When

2016

About The Artist

Christopher Meerdo's work explores ideas of paranoia, entropy, and memory through the use of data processing, photography, installation, and moving images. He holds an MFA from the University of Illinois at Chicago. His work has been shown in numerous locations, including Reykjavik, Nottingham, Seattle, Toronto, and New York, with recent solo exhibitions held in Chicago and Jackson, Wyoming. He teaches photography at the School of the Art Institute of Chicago.

"Meerdo's newest work explores the way technical devices and seeing apparatuses affect the law and militarized police force. In the 1980s and 1970s, media theorist and scholar Vilém Flusser wrote about how technical images break down the linear flow of time, foreboding the image's hegemonic capacity to affect reason. Similarly, Meerdo shows his sense of skepticism towards devices, specifically within body camera chase videos, emerging from new technology that police officers are mandated to wear: These body camera pursuit videos have become the subjects of the artist's observation and the impetus for his installation.

Exploiting an algorithmic system in order to extract these shapes/ghost images, Meerdo has devised a way to repurpose a 3D modeling technique known as photogrammetry - typically used to produce 3D models from still images. The data he has extracted are blip images, noise frequencies, and null data that doesn't translate into linear knowledge, but instead a tangled mess of spaces. Turning this data into 3D models, Meerdo has then hydroprinted on top of the sculptures' surface. Images of global protests and state police force atmospheres include tear gas, flare deterrents, and pepper spray, which become abstracted into light and color. These sculptural shapes, based on images and traces, bear witness to the space between the violator and the law, reminding us of Kafka's famous aphorism Before the Law, where the narrator stands before a physical threshold awaiting judgment. Of course, these phantom images also resurrect visual traces of black bodies, which circulate the media like chimeras, never receiving a trial, yet having been executed without a democratic judgment." -Vanessa Gravenor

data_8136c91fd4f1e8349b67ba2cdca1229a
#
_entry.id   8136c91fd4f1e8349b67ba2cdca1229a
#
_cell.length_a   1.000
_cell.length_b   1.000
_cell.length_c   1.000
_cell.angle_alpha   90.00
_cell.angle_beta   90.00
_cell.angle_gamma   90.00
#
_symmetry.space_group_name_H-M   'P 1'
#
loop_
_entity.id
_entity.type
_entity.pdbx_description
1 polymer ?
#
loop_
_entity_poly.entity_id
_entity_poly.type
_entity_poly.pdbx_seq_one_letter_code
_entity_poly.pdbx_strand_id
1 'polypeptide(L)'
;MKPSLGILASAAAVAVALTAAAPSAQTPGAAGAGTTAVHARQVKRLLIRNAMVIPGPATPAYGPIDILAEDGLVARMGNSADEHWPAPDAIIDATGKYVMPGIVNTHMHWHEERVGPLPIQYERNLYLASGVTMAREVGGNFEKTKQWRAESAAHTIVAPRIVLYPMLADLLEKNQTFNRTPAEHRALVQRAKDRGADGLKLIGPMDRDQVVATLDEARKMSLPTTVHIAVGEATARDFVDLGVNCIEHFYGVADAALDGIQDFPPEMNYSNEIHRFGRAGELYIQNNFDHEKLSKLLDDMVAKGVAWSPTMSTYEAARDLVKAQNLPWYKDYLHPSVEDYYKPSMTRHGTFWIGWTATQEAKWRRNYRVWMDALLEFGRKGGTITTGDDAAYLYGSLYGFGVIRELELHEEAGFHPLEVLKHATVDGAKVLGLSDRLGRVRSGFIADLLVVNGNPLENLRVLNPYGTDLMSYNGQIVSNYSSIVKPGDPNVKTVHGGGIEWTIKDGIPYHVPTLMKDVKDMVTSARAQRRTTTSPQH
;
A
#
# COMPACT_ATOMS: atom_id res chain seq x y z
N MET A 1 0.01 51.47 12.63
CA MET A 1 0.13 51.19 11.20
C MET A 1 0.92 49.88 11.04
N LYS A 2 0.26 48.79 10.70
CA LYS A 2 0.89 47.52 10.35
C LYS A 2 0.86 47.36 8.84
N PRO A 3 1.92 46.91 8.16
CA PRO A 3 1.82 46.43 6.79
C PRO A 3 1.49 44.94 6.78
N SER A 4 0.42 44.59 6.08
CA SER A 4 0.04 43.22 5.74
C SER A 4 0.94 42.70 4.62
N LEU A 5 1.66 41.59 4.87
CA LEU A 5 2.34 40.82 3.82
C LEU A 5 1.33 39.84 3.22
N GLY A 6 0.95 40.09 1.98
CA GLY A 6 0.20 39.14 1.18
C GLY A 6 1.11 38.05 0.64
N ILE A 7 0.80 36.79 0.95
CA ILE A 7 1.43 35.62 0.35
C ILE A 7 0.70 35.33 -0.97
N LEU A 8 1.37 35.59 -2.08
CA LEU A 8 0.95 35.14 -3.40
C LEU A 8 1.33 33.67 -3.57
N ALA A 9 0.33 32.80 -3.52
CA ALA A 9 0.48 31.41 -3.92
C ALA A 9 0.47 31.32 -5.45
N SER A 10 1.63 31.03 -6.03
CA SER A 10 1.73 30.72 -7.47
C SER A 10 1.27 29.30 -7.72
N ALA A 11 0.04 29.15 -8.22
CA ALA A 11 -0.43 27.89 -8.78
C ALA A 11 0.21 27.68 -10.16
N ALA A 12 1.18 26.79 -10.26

This body of work is dedicated to Virginia Anne Aberle (1987-2016)

Special thanks to:

Andrew Bailor, Stephen Bram, Mattie Cannon, Kaylen Carder, Jon Chambers, Kevin Clancy, Matthew Conboy, Ariel Cordoro, Eric Fleischauer, Danny Giles, Vanessa Gravenor, Steve Gurysh, Dwight Hall, Cornelius Henke, Josh Ice, Hyun Jung Jun, Anna-Lena Kempen, Nate Lorenzo, Barbara Luderowski, Elise Macmillian Ezra Masch, Brendan Meara, William Meerdo and Linda McDougall, Mohammed Musallam, Michael Olijnyk, Bjorn Olsen, Emma Roetzer, Kara Skyling, Adam Welch, Aisha White, Zhucen Wei, Aron Gent and Sibyle Friche at Document Gallery, The Photography Department at School of the Art Institute of Chicago, and friends at ACRE residency.